Ancillary and Other Cross-Border Cases (Page
Generally, a chapter 15 case is ancillary to
a primary proceeding brought in another country, typically the
debtor’s home country. As an alternative, the debtor or a
creditor may commence a full chapter 7 or chapter 11 case in the
United States if the assets in the United States are sufficiently
complex to merit a full-blown domestic bankruptcy case. 11 U.S.C.
§ 1520(c). In addition, under chapter 15 a U.S. court may
authorize a trustee or other entity (including an examiner) to act
in a foreign country on behalf of a U.S. bankruptcy estate. 11
U.S.C. § 1505.
An ancillary case is commenced under chapter
15 by a “foreign representative” filing a petition for
recognition of a “foreign proceeding.”1 11 U.S.C. § 1504.
Chapter 15 gives the foreign representative the right of direct
access to U.S. courts for this purpose. 11 U.S.C. § 1509. The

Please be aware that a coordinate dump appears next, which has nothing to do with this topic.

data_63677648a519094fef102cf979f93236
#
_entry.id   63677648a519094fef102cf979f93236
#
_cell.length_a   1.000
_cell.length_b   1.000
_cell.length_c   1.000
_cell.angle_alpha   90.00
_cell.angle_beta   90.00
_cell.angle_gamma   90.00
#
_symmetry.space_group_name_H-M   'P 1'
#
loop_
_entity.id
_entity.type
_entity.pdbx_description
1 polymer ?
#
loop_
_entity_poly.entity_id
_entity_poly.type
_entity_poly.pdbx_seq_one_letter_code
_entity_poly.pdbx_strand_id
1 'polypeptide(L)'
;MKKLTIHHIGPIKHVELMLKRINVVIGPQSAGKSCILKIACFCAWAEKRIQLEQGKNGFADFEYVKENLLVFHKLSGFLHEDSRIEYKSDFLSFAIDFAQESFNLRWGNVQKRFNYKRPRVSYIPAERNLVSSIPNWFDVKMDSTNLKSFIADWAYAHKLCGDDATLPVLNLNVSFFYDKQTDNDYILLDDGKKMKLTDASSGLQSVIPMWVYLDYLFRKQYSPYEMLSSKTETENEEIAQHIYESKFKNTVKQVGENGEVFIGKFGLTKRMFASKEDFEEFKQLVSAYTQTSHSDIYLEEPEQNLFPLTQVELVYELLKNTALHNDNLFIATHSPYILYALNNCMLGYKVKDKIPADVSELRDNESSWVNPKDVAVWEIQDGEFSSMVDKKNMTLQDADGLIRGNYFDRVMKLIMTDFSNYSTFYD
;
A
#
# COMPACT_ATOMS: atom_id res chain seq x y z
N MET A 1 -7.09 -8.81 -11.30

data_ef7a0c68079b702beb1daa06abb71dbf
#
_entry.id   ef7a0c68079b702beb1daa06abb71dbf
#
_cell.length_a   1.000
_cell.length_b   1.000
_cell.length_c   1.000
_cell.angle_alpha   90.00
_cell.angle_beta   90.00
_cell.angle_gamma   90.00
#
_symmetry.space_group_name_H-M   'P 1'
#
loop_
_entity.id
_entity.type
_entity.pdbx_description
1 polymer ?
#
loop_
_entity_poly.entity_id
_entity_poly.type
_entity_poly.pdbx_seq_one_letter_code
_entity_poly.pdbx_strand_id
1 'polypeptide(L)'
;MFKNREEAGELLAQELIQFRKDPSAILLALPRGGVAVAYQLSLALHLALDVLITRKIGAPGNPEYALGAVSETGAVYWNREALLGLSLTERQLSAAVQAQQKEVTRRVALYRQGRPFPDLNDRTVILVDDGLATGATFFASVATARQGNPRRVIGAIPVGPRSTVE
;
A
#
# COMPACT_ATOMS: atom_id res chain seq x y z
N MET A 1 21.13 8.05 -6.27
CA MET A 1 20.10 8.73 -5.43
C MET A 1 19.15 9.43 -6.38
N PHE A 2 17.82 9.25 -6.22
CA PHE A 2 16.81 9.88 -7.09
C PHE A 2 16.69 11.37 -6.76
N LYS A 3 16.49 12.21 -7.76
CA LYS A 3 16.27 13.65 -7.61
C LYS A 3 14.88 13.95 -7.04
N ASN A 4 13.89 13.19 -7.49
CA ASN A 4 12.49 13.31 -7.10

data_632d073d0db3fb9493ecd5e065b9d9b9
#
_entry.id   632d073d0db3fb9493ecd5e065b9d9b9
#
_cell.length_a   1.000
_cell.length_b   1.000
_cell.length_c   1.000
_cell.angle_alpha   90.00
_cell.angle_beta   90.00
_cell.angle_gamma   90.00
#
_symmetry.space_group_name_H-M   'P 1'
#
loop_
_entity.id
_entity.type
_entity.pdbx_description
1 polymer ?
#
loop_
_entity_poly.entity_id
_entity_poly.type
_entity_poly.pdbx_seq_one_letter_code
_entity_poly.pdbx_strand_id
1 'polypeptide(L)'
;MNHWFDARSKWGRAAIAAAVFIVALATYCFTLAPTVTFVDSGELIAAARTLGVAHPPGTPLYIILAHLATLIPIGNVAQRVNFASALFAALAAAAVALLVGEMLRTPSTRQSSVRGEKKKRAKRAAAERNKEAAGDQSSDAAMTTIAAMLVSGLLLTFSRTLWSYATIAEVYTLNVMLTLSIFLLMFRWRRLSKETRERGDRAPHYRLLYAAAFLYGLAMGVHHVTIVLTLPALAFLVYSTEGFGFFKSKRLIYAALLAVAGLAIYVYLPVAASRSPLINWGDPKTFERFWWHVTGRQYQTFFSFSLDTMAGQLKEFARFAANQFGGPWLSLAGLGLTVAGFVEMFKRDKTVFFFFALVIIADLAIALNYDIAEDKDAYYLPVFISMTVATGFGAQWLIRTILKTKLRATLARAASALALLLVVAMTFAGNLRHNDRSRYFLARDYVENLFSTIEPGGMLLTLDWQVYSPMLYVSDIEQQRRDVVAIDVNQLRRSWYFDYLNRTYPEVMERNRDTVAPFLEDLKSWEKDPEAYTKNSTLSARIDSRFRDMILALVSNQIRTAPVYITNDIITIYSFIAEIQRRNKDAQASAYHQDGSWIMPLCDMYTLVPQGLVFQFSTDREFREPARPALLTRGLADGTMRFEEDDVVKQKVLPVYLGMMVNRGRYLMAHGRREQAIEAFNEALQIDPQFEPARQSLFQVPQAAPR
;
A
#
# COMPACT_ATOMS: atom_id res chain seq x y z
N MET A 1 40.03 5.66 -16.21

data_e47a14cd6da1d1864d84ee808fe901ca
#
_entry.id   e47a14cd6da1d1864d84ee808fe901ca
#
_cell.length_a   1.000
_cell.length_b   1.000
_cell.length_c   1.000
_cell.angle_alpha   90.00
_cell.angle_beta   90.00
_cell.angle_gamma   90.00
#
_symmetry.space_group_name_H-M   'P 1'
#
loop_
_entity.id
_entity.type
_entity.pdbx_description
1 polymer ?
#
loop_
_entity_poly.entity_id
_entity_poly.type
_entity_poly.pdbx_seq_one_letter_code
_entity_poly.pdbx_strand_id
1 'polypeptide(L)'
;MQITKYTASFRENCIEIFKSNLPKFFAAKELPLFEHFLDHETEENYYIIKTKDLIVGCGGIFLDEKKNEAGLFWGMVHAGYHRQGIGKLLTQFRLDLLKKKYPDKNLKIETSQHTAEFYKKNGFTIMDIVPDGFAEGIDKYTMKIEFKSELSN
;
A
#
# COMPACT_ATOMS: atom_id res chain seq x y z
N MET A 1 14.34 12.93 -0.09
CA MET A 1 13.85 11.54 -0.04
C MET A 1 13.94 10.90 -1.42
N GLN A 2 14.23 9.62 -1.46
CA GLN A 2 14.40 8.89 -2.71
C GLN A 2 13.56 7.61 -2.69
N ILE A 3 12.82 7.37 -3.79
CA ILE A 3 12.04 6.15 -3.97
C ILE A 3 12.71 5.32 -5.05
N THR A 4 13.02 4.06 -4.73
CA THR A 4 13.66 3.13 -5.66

petition must be accompanied by documents showing the existence of
the foreign proceeding and the appointment and authority of the
foreign representative. 11 U.S.C. § 1515. After notice and a
hearing, the court is authorized to issue an order recognizing the
foreign proceeding as either a “foreign main proceeding” (a
proceeding pending in a country where the debtor’s center of
main interests are located) or a “foreign non-main proceeding”
(a proceeding pending in a country where the debtor has an
establishment,2 but not its center of main interests). 11 U.S.C.
§ 1517. Immediately upon the recognition of a foreign main
proceeding, the automatic stay and selected other provisions of
the Bankruptcy Code take effect within the United States. 11
U.S.C. § 1520. The foreign representative is also authorized to
operate the debtor’s business in the ordinary course. Id. The
U.S. court is authorized to issue preliminary relief as soon as
the petition for recognition is filed. 11 U.S.C. § 1519.